The 64-seater plane skips and hops on the high winds over the Rockies. Then suddenly all is calm as we glide down into the valley that shields Missoula, Montana. I’m going to Cancer Camp. I have the new-kid jitters, just like when I was ten. I thought cancer had turned me into a grownup. Ha.
Actually, at Camp Mak-a-Dream, not being grown-up is kind of the point. This Montana nonprofit offers free retreats in a mountain-ringed rustic lodge and cabins where survivors and families can laugh, craft, hot-tub, ride a zip line, sleep in, goof off, and drop the burden of cancer for a few days.
I’m spending this week with my own branch of the cancer tribe—women dealing with ovarian cancer. We aren’t all that common in the oncologist’s office. I’ve never been in a whole roomful of us before. I had no idea how much I’d like us.
I wish you could meet the former postal employee from the Midwest who actually went postal when an oncologist gave her the runaround. Or the class clown from the East Coast who dancercised her way to a hundred-pound weight loss after her diagnosis. Or the Southern great-grandma who’s hiking up the butte with the youngsters this morning, fractured ankle be damned.
We’ve been told that the weather in Montana can change on a dime. Our emotions seem to do the same. More than once, in the midst of a funny story, somebody cracks, quite suddenly, like a twig. Now she’s sobbing. Now she’s done. She straightens up and gets back to the punch line.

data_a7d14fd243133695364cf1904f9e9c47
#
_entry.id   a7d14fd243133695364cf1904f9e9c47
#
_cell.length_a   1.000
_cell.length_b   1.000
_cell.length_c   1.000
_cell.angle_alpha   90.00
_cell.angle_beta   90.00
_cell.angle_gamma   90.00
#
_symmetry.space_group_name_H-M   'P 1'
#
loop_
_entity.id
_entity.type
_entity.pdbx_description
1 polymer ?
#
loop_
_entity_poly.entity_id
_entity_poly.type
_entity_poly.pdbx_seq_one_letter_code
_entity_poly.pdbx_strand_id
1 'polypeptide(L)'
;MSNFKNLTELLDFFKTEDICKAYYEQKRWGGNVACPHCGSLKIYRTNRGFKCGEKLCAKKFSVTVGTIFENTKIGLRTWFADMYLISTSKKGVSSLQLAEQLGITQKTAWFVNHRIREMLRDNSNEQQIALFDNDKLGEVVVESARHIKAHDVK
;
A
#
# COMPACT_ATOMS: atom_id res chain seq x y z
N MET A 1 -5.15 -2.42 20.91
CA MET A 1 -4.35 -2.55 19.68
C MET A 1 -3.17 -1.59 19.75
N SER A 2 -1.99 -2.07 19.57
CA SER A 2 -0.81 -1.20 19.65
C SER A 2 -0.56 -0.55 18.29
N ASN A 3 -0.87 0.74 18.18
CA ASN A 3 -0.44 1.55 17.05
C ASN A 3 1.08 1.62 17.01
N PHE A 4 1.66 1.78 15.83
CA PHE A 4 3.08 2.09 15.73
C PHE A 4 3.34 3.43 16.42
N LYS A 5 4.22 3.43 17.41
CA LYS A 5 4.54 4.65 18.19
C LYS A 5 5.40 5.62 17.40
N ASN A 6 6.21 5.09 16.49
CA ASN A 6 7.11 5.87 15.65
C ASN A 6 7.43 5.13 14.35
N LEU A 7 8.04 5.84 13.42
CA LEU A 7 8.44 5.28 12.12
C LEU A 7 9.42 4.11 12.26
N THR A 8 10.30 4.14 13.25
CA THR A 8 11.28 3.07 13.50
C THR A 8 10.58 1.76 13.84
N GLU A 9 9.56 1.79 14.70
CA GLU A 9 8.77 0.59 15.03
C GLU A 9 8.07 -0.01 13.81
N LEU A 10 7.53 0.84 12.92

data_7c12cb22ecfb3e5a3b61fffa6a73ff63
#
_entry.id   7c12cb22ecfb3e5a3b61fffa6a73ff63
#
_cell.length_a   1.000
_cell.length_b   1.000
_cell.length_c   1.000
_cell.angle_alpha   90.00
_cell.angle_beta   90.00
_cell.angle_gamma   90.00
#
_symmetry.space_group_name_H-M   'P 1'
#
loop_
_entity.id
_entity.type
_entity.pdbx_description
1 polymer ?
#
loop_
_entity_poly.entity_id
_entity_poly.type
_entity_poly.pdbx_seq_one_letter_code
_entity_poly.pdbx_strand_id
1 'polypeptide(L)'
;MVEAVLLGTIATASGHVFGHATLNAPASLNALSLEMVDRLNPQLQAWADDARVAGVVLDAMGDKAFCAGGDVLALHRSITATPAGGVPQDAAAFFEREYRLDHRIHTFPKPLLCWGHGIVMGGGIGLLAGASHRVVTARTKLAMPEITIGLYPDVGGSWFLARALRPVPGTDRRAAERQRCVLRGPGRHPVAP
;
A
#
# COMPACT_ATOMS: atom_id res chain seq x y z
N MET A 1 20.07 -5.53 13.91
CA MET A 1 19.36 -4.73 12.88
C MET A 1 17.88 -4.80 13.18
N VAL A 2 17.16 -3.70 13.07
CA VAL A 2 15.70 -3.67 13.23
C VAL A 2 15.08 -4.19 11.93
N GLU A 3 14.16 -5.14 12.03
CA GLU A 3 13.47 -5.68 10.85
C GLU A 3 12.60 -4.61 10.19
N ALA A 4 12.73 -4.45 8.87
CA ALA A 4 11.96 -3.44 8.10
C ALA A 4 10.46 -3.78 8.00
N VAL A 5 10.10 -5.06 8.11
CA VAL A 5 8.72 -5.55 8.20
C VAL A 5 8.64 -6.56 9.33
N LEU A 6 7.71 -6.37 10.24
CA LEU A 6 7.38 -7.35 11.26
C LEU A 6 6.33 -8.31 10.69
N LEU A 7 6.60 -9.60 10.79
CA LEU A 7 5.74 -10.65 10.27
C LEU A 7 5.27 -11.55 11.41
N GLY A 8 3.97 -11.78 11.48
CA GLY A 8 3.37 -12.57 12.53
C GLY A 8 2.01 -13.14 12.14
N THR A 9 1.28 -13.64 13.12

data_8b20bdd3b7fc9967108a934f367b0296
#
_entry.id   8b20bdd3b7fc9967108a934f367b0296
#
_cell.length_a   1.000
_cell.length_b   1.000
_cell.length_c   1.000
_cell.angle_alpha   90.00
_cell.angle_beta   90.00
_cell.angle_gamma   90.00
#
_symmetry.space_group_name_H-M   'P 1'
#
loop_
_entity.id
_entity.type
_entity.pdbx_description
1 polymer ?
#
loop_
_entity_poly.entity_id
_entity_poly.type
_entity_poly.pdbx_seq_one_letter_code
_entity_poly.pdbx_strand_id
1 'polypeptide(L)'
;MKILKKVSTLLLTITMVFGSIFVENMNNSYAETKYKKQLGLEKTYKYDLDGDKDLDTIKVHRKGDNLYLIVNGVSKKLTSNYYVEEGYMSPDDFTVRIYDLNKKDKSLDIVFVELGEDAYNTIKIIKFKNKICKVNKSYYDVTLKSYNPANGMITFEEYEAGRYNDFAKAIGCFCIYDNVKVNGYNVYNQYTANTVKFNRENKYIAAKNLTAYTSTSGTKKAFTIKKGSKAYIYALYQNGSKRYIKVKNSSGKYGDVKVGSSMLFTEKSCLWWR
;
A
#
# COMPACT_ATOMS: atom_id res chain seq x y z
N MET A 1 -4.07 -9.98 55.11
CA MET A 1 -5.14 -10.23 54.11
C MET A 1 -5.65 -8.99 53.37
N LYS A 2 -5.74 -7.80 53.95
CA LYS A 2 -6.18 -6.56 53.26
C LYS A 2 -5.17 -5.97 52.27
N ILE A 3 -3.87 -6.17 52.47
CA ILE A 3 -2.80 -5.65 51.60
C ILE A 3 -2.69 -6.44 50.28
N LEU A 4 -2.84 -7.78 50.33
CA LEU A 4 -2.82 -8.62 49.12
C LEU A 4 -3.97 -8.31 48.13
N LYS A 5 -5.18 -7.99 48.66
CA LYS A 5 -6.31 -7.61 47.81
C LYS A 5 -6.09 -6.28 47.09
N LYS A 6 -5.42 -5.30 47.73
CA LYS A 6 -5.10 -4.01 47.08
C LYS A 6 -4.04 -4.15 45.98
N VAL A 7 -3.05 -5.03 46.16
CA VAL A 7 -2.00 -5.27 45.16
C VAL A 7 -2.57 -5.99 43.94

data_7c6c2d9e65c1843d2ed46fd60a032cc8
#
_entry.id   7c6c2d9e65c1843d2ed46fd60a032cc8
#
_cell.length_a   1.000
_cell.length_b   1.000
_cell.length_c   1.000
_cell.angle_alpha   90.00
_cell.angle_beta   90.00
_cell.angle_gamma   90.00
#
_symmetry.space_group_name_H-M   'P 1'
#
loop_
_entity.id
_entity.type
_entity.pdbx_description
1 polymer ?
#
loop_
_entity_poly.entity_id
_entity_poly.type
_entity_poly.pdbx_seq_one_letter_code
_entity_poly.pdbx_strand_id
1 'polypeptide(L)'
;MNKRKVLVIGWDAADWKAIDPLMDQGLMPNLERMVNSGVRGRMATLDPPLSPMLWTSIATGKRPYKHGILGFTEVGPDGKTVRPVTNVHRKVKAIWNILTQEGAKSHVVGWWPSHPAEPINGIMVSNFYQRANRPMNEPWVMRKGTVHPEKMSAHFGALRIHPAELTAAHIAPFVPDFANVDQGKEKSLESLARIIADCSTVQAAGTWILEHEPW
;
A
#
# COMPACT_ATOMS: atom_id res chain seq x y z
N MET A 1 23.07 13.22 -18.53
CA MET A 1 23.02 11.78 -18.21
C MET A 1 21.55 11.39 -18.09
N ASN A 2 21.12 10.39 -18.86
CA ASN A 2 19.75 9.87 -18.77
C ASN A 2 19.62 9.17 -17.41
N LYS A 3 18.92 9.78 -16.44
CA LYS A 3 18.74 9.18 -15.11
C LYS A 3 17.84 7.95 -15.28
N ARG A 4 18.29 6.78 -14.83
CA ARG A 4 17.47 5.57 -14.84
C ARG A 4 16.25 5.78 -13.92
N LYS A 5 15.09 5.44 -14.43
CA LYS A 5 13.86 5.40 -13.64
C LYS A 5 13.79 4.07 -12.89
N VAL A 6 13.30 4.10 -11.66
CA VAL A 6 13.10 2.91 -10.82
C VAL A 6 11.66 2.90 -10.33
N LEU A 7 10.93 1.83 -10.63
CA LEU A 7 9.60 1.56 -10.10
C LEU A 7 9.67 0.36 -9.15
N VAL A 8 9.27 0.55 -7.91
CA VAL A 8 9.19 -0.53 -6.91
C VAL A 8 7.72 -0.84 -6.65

It turns out we all express-cry like this. It comes with the territory. Who knew?
One of us is going home to hospice. She’s way too young. There’s no justice in it. But she is the life of this party and we, her people, cherish her. She totes her IV stand to costume night, participates in every art project. On zip line day, a couple of caregivers help her into a harness. She yells “I love this!” as she flies.
There’s one corner of the camp I don’t visit until the last day. At the top of the hill is a small rock garden with a tile wall. This is the camp memorial.
Down below, the school bus is already loading in luggage for the trip back to the airport. As I climb, the everyday sounds recede.
On the wall, rows and rows of neat white tiles show names and dates in black. The ground along its base is covered in little painted stones— handmade tributes from campers to remember one of their own. Many kids with cancer come here, and a lot of these stones look like kids painted them. Often there’s just a heart with a name. Maria. Jason. Sam.
One stone catches my eye. There’s no name, just a symbol I know well. Yellow oval, pointy black wings. Batman.
I feel respect, not sadness. Because I’m part of this, I know: These lives were not too short to be celebrated with love.
It’s not my job to stay here now. It’s time to go back to the bus, the plane, the dogs, the mortgage. It’s my job to live and remember, and I’m ready to get started.
So long, Batman. I’ll see you later.